Charles Dickens

Woe to us when we sat down on our sofa, watching the swinging candle for ever trying and retrying to stand upon his head! or our coat upon its peg, imitating us as we appeared in our gymnastic days by sustaining itself horizontally from the wall, in emulation of the lighter and more facile towels! Then would the voice especially claim us for its prey, and rend us all to pieces.

Lights out, we in our berths, and the wind rising, the voice grows angrier and deeper. Under the mattress and under the pillow, under the sofa and under the washing-stand, under the ship and under the sea, seeming to rise from the foundations under the earth with every scoop of the great Atlantic (and oh! why scoop so?), always the voice. Vain to deny its existence in the night season; impossible to be hard of hearing; screw, screw, screw! Sometimes it lifts out of the water, and revolves with a whirr, like a ferocious firework,--except that it never expends itself, but is always ready to go off again; sometimes it seems to be in anguish, and shivers; sometimes it seems to be terrified by its last plunge, and has a fit which causes it to struggle, quiver, and for an instant stop. And now the ship sets in rolling, as only ships so fiercely screwed through time and space, day and night, fair weather and foul, CAN roll.

Did she ever take a roll before like that last? Did she ever take a roll before like this worse one that is coming now? Here is the partition at my ear down in the deep on the lee side. Are we ever coming up again together? I think not; the partition and I are so long about it that I really do believe we have overdone it this time. Heavens, what a scoop! What a deep scoop, what a hollow scoop, what a long scoop! Will it ever end, and can we bear the heavy mass of water we have taken on board, and which has let loose all the table furniture in the officers' mess, and has beaten open the door of the little passage between the purser and me, and is swashing about, even there and even here? The purser snores reassuringly, and the ship's bells striking, I hear the cheerful 'All's well!' of the watch musically given back the length of the deck, as the lately diving partition, now high in air, tries (unsoftened by what we have gone through together) to force me out of bed and berth.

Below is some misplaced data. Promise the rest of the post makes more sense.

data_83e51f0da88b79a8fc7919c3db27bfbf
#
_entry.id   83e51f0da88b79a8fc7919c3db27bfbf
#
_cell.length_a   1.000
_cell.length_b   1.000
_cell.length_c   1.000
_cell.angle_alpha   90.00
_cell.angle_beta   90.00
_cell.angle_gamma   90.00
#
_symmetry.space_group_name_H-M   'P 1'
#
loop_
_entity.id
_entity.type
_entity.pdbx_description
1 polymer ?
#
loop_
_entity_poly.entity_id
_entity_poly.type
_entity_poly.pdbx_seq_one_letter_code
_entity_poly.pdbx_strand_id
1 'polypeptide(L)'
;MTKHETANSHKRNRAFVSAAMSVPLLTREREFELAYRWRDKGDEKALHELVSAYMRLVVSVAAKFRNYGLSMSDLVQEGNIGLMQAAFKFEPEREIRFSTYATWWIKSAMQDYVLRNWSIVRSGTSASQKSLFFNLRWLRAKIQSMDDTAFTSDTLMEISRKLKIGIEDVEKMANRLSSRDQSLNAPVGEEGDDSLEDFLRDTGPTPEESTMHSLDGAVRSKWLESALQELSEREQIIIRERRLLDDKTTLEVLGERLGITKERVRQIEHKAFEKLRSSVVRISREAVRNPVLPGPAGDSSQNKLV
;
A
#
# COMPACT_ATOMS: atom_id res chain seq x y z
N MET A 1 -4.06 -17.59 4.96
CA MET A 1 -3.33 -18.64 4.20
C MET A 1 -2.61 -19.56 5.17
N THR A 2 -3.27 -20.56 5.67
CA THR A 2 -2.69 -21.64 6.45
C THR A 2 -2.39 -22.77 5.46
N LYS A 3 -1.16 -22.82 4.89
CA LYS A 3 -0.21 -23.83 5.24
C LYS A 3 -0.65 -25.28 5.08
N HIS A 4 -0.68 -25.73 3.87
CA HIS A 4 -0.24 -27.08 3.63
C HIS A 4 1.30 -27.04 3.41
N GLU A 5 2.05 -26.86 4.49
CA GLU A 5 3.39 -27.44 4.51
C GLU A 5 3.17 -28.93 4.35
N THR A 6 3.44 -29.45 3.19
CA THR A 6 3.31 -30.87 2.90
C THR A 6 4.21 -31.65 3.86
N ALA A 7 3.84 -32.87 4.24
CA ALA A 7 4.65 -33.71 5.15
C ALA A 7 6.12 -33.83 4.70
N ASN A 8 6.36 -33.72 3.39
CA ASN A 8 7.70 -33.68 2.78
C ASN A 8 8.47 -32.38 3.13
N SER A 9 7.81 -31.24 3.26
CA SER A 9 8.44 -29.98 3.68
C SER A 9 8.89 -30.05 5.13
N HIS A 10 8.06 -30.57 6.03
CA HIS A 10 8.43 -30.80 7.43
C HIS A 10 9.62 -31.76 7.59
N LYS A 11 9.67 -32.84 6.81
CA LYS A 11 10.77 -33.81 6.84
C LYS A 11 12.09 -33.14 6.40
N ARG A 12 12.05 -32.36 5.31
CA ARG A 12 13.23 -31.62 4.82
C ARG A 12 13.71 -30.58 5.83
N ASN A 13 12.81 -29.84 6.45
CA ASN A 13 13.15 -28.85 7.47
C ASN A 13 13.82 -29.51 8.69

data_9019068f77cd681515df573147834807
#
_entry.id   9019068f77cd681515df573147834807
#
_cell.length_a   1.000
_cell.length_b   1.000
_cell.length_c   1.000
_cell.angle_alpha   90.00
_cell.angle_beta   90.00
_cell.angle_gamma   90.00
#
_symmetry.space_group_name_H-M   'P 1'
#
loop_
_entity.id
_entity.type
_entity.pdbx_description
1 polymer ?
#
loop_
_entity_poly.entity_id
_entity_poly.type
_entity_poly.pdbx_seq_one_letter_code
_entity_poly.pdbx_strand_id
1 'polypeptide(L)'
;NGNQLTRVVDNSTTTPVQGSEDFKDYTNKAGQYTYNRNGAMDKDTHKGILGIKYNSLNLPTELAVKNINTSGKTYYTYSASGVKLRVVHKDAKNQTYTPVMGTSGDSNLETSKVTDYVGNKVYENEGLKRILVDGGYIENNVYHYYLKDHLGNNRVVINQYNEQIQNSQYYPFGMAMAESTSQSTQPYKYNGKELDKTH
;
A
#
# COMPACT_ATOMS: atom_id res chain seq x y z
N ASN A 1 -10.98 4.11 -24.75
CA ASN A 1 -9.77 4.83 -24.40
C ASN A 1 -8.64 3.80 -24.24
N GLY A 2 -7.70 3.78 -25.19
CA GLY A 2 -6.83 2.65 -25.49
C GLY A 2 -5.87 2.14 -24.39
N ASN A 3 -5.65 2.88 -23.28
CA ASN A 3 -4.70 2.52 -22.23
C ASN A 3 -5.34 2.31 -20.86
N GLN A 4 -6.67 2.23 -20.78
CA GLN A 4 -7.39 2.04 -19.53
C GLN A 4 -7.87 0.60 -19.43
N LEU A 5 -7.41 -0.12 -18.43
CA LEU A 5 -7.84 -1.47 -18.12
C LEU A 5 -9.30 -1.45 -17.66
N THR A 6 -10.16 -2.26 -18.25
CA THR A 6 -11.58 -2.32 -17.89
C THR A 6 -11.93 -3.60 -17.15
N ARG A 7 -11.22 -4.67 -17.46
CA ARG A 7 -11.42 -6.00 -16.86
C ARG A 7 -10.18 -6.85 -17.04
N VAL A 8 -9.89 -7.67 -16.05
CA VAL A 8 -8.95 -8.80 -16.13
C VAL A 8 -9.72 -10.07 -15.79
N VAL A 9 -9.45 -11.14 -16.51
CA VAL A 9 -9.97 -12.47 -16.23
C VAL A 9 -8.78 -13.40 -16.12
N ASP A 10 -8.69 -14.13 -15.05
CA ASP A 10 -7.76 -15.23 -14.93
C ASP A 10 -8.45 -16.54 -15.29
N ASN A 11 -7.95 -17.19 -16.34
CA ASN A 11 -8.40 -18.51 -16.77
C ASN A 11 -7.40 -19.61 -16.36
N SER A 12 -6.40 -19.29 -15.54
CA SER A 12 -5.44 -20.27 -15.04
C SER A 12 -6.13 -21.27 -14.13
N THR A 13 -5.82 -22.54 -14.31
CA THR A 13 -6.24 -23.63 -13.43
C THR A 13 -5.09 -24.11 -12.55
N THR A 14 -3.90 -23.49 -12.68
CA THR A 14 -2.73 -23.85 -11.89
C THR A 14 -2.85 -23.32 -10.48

'All's well!' Comforting to know, though surely all might be better. Put aside the rolling and the rush of water, and think of darting through such darkness with such velocity. Think of any other similar object coming in the opposite direction!

Whether there may be an attraction in two such moving bodies out at sea, which may help accident to bring them into collision? Thoughts, too, arise (the voice never silent all the while, but marvellously suggestive) of the gulf below; of the strange, unfruitful mountain ranges and deep valleys over which we are passing; of monstrous fish midway; of the ship's suddenly altering her course on her own account, and with a wild plunge settling down, and making THAT voyage with a crew of dead discoverers. Now, too, one recalls an almost universal tendency on the part of passengers to stumble, at some time or other in the day, on the topic of a certain large steamer making this same run, which was lost at sea, and never heard of more. Everybody has seemed under a spell, compelling approach to the threshold of the grim subject, stoppage, discomfiture, and pretence of never having been near it. The boatswain's whistle sounds! A change in the wind, hoarse orders issuing, and the watch very busy. Sails come crashing home overhead, ropes (that seem all knot) ditto; every man engaged appears to have twenty feet, with twenty times the average amount of stamping power in each. Gradually the noise slackens, the hoarse cries die away, the boatswain's whistle softens into the soothing and contented notes, which rather reluctantly admit that the job is done for the time, and the voice sets in again.

Thus come unintelligible dreams of up hill and down, and swinging and swaying, until consciousness revives of atmospherical Windsor soap and bilge-water, and the voice announces that the giant has come for the water-cure again.